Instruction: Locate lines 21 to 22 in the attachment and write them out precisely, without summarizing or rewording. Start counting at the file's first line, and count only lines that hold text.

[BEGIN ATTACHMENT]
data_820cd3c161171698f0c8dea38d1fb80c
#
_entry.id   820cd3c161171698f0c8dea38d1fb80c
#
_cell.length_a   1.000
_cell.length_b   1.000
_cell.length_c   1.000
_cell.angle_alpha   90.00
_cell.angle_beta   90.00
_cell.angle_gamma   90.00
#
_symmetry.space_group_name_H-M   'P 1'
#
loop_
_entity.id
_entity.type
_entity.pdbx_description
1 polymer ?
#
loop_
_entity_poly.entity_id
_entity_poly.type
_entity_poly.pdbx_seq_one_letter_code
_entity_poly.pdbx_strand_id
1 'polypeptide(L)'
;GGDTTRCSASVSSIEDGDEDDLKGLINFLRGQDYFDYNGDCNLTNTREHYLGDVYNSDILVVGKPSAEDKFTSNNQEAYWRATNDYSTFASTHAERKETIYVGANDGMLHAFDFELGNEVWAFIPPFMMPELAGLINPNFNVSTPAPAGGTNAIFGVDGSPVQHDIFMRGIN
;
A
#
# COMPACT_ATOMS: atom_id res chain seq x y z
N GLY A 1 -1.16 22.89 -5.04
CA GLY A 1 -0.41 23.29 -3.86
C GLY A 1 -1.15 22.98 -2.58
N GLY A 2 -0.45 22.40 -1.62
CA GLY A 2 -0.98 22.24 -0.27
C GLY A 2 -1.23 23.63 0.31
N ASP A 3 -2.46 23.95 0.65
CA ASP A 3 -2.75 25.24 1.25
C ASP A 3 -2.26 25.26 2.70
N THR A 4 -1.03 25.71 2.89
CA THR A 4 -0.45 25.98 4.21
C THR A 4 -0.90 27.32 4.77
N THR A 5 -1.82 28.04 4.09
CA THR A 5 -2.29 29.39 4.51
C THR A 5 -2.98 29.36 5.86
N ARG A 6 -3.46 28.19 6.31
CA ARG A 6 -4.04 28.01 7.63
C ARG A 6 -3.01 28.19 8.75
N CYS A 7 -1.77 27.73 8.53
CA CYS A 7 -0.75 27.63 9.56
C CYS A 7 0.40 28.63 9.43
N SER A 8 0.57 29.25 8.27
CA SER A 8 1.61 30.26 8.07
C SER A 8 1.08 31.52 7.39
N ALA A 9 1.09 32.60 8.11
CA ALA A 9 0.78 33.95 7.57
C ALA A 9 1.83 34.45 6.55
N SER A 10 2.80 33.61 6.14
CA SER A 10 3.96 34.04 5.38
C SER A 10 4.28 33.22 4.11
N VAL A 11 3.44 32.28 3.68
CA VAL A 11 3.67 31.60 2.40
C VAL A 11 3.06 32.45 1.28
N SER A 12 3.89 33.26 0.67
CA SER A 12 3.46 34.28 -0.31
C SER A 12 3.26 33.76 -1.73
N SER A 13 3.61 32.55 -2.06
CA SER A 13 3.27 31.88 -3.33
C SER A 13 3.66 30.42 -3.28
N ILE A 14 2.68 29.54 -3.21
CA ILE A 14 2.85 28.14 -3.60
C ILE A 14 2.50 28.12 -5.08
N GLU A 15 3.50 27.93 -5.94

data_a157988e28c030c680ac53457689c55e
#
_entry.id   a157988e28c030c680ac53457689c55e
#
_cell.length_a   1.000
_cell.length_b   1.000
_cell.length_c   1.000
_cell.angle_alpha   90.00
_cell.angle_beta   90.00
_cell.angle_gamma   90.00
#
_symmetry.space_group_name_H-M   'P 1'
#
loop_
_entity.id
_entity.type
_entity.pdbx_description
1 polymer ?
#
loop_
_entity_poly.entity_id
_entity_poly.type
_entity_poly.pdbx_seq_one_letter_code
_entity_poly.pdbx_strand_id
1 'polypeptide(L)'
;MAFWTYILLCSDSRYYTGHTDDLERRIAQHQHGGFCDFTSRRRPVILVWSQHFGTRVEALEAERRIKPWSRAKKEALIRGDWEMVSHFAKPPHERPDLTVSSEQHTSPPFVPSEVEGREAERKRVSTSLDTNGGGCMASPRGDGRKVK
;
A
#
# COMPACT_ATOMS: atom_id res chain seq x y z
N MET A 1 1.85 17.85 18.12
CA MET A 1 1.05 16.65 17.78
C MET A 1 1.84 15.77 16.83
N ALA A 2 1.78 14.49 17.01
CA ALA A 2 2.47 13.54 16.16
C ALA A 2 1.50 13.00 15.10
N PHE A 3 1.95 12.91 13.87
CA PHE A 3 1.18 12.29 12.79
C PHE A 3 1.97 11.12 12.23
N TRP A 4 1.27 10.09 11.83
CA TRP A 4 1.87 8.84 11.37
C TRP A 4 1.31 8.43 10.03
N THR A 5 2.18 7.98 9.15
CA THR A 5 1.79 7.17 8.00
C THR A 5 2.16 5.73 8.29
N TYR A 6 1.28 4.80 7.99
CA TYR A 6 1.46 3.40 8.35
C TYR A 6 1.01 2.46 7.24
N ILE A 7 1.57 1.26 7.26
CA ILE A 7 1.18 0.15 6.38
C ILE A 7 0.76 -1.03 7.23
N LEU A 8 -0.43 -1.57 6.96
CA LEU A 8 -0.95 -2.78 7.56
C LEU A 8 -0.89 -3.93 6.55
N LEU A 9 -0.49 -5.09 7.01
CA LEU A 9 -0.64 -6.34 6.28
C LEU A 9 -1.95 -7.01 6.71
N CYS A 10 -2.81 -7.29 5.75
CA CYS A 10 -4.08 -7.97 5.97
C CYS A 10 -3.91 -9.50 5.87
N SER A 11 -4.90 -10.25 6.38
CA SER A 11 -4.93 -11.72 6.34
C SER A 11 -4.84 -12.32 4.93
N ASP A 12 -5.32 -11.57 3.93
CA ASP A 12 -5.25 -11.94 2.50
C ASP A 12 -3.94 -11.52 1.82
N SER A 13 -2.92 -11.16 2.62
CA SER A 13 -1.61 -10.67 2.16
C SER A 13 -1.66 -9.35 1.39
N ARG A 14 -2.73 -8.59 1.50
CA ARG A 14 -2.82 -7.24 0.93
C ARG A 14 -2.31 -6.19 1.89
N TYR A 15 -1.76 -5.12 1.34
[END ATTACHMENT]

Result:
_entity_poly.entity_id
_entity_poly.type